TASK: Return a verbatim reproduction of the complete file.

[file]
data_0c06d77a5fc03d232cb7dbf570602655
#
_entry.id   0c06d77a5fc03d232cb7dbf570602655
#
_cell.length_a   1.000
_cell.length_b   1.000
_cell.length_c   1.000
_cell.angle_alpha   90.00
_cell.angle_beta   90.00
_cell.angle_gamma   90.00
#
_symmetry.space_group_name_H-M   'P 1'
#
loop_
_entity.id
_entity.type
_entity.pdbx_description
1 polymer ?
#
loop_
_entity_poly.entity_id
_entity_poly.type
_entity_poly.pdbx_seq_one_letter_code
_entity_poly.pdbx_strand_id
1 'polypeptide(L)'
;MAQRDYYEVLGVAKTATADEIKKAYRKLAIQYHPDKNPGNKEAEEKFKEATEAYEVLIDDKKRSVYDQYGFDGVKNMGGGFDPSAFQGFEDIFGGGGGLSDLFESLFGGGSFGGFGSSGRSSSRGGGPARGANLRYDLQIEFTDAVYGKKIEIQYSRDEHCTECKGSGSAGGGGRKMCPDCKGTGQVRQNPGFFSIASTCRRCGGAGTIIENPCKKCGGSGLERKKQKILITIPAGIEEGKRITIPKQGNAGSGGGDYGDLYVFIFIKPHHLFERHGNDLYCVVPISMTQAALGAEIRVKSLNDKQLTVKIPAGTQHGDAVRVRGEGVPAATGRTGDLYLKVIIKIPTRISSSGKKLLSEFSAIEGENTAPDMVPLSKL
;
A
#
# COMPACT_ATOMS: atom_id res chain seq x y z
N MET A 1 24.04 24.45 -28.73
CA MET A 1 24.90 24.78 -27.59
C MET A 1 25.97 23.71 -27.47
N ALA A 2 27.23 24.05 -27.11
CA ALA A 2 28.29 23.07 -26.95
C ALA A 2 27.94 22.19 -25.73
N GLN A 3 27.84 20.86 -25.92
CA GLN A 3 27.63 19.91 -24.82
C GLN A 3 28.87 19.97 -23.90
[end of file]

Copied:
data_0c06d77a5fc03d232cb7dbf570602655
#
_entry.id   0c06d77a5fc03d232cb7dbf570602655
#
_cell.length_a   1.000
_cell.length_b   1.000
_cell.length_c   1.000
_cell.angle_alpha   90.00
_cell.angle_beta   90.00
_cell.angle_gamma   90.00
#
_symmetry.space_group_name_H-M   'P 1'
#
loop_
_entity.id
_entity.type
_entity.pdbx_description
1 polymer ?
#
loop_
_entity_poly.entity_id
_entity_poly.type
_entity_poly.pdbx_seq_one_letter_code
_entity_poly.pdbx_strand_id
1 'polypeptide(L)'
;MAQRDYYEVLGVAKTATADEIKKAYRKLAIQYHPDKNPGNKEAEEKFKEATEAYEVLIDDKKRSVYDQYGFDGVKNMGGGFDPSAFQGFEDIFGGGGGLSDLFESLFGGGSFGGFGSSGRSSSRGGGPARGANLRYDLQIEFTDAVYGKKIEIQYSRDEHCTECKGSGSAGGGGRKMCPDCKGTGQVRQNPGFFSIASTCRRCGGAGTIIENPCKKCGGSGLERKKQKILITIPAGIEEGKRITIPKQGNAGSGGGDYGDLYVFIFIKPHHLFERHGNDLYCVVPISMTQAALGAEIRVKSLNDKQLTVKIPAGTQHGDAVRVRGEGVPAATGRTGDLYLKVIIKIPTRISSSGKKLLSEFSAIEGENTAPDMVPLSKL
;
A
#
# COMPACT_ATOMS: atom_id res chain seq x y z
N MET A 1 24.04 24.45 -28.73
CA MET A 1 24.90 24.78 -27.59
C MET A 1 25.97 23.71 -27.47
N ALA A 2 27.23 24.05 -27.11
CA ALA A 2 28.29 23.07 -26.95
C ALA A 2 27.94 22.19 -25.73
N GLN A 3 27.84 20.86 -25.92
CA GLN A 3 27.63 19.91 -24.82
C GLN A 3 28.87 19.97 -23.90